The Barnstable Patriot
Barnstable Board of Health, Town Council leadership at odds over sewering, development
Irresponsible, premature, ill-advised, and inappropriate.
Those were some of the fiery reactions to a proposal to limit sewer capacity in town at the expense of interim regulations designed to protect the town’s saltwater estuaries.
“This request did not come from the Board of Health,” Chairman Paul Canniff said at the Barnstable Board of Health’s Oct. 23 meeting.
Rather, Canniff said he received a terse call from Town Council President Eric Steinhilber directing him to call a public hearing. Specifically, Canniff said he was told to “effectively remove nitrogen loading regulations” apart from the Craigville Beach Zoning District.
Having seen a legal notice about the hearing, the Association to Preserve Cape Cod wrote to Canniff requesting that the health board take no further action.
Adopted in 2008, the interim regulations prohibit the construction of individual sewage disposal systems within Barnstable’s watersheds that have excessive nitrogen levels. Steinhilber asked the health board to modify the regulation by limiting its applicability to the Craigville Beach Zoning District.
“APCC strongly recommends shelving this (amendment) until a comprehensive wastewater management plan can be adopted,” Canniff said. “The main purpose of this regulation is protection of our groundwater, which provides us with our drinking water. To get rid of regulations that protect the groundwater is ill-advised. The removal would allow a lot more development.”
Councilor Jessica Rapp-Grassetti called the proposal premature and wholly inappropriate.
“Nothing appropriate has been implemented to reduce nitrogen,” she said. “The reality is very little has been implemented, and I urge the board to stay on the regulation. We should talk a lot less about this issue and do a lot more.”
But board member John Norman and James Crocker, the vice president of town council, disagreed.
“This interim regulation has handcuffed a lot of (new development) that we wanted to do,” Norman said. “The town manager (Mark Ells) has made it clear: there are things we need to do going forward that this regulation is hindering.”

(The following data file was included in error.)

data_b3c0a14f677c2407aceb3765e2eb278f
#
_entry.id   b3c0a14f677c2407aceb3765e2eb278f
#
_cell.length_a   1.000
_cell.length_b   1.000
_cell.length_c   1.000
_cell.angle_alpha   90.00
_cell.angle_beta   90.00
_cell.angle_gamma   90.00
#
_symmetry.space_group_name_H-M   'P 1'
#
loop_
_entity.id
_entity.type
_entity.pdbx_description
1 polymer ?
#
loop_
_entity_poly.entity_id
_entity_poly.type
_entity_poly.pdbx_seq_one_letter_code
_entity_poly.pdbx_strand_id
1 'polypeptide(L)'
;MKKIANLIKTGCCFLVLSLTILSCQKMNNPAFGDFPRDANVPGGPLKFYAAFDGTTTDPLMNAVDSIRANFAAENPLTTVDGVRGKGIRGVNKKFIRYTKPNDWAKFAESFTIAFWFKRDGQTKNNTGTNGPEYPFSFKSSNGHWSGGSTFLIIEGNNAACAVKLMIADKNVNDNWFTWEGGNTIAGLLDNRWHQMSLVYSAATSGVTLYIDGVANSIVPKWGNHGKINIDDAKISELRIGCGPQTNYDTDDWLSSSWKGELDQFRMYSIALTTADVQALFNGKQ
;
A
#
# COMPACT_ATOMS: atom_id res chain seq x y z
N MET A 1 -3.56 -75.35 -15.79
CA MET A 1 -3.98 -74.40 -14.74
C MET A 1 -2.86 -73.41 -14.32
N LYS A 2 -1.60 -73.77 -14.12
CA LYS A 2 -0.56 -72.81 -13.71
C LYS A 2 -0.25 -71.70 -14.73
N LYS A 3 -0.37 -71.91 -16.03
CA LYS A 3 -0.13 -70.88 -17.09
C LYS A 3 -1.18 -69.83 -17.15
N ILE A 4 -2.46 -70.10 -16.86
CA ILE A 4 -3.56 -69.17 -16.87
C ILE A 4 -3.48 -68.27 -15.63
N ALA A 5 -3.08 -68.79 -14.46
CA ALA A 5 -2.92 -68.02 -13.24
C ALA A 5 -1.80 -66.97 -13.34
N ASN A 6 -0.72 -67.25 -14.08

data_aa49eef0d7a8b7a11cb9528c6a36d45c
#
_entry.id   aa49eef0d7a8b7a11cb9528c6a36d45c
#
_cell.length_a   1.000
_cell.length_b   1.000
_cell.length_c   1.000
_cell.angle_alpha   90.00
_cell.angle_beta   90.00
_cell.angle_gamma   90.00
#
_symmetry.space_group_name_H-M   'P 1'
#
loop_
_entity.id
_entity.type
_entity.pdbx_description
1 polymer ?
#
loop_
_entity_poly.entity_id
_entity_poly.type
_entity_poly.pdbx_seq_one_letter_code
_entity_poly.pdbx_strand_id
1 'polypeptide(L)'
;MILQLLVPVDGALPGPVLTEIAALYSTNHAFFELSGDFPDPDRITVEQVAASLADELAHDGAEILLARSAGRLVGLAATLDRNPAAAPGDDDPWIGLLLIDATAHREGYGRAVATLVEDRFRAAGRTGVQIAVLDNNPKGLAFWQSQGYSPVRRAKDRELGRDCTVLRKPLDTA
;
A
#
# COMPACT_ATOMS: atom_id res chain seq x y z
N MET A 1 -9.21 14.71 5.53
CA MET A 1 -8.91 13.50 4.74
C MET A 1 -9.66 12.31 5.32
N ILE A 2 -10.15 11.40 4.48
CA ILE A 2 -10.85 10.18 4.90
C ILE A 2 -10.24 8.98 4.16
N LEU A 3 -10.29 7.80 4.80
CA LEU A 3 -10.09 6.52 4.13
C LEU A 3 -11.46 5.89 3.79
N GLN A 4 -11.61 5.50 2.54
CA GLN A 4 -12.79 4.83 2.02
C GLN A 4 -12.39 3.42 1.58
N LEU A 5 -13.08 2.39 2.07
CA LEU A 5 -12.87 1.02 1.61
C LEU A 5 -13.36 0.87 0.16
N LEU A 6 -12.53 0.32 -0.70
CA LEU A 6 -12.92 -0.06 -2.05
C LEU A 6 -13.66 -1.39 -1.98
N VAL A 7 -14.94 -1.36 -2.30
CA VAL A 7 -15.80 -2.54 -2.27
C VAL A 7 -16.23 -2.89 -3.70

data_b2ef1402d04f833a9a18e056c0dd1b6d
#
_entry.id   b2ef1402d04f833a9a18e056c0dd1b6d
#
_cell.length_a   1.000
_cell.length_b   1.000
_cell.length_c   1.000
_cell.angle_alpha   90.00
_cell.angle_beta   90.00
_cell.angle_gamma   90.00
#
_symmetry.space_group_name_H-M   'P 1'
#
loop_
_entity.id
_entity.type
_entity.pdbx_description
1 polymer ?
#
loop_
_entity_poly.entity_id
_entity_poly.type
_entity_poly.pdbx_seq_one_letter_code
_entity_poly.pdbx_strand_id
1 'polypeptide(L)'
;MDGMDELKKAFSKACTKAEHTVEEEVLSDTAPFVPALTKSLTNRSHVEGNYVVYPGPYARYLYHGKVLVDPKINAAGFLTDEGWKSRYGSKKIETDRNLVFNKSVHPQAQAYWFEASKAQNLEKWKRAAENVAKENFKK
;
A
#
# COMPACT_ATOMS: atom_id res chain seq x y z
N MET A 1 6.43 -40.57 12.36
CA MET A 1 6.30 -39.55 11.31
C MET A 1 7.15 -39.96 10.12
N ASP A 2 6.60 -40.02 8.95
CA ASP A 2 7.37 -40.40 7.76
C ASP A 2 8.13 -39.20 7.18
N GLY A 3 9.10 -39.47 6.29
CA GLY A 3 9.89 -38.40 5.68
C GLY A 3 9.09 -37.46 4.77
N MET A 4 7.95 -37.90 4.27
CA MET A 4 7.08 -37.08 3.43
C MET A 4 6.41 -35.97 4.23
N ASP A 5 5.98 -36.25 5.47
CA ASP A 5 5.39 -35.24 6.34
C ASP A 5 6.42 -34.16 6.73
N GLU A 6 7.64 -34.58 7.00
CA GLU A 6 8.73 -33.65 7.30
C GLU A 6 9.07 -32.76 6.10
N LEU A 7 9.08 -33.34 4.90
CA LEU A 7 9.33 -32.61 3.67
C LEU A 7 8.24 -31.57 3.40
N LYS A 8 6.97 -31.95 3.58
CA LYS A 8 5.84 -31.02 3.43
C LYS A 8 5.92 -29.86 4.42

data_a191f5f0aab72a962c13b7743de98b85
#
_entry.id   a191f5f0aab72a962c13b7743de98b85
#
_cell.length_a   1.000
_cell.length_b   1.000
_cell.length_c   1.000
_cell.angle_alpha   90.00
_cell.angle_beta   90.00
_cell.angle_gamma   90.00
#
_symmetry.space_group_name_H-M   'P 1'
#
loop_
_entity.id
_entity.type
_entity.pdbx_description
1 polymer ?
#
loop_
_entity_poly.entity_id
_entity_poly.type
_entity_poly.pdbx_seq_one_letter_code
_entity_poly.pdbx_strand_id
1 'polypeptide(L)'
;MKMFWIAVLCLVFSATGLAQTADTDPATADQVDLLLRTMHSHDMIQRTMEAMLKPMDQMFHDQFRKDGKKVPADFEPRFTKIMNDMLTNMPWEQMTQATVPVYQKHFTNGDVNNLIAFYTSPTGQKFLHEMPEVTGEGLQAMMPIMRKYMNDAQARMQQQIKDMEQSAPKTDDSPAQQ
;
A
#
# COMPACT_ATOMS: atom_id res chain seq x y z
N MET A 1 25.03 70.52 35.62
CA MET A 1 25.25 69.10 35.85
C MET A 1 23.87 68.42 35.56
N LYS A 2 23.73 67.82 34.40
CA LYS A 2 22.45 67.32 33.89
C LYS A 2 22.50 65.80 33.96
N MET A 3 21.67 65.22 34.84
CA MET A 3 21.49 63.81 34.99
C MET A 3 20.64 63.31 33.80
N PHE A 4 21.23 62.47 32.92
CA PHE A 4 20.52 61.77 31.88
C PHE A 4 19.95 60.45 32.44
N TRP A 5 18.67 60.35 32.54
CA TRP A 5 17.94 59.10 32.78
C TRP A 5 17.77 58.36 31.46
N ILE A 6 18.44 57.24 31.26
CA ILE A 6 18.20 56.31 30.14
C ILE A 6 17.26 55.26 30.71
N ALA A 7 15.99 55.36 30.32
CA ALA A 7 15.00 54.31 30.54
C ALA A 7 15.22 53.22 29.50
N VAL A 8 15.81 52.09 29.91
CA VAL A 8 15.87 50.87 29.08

Moreover, the quality of drinking water throughout town is above-standard, Norman added.
“I fail to see the public health issue that’s being affected by our regulating sewering systems,” he said. “The Town of Barnstable has $16 million in the bank as a funding mechanism (for new sewering). It’s on the town leadership, not the board of health.
“When you hinder a community to building one- and two-bedroom housing, our children can’t afford to live here on the Cape,” he added. “It’s time to sunset and move forward.”
Councilor Crocker concurred with Norman, saying, that everyone present has the same goal: protecting Barnstable’s water supply.
“The issue is how to move forward,” Crocker said. “What I hope we’re here to discuss today is who should take the lead. The lead, I believe, belongs with the council, town manager, and staff. Who’s funding the testing? The council is.”
However, Zenas Crocker, executive director of Barnstable Clean Water Coalition, said a temporary regulation lasting over 10 years deserved more discussion.
“Eric called the regulations ‘somewhat arbitrary, blanket restrictions. They unnecessarily hinder other necessary priorities, such as housing,’ ” Zenas Crocker said, reading into the record correspondence between him and Steinhilber. “We (BCWA) cannot support this. Any proposed change should be part of our comprehensive water management plan—when implemented, not just planned. Our goal is to remove nitrogen and restore drinking water to the high quality that the community demands and expects.”
Board of Health Member Tom Lee noted that alternate technologies proposed to treat wastewater in Barnstable remain in pilot testing mode, but that this was a good place to start the conversations about moving forward over the next three to five years.
At the recommendation of Barnstable Town Attorney Ruth Weil, the health board voted unanimously to withdraw the proposal from consideration without prejudice. The matter will be put on the agenda for the health board’s next meeting on Wednesday, Nov. 27, at 3 p.m.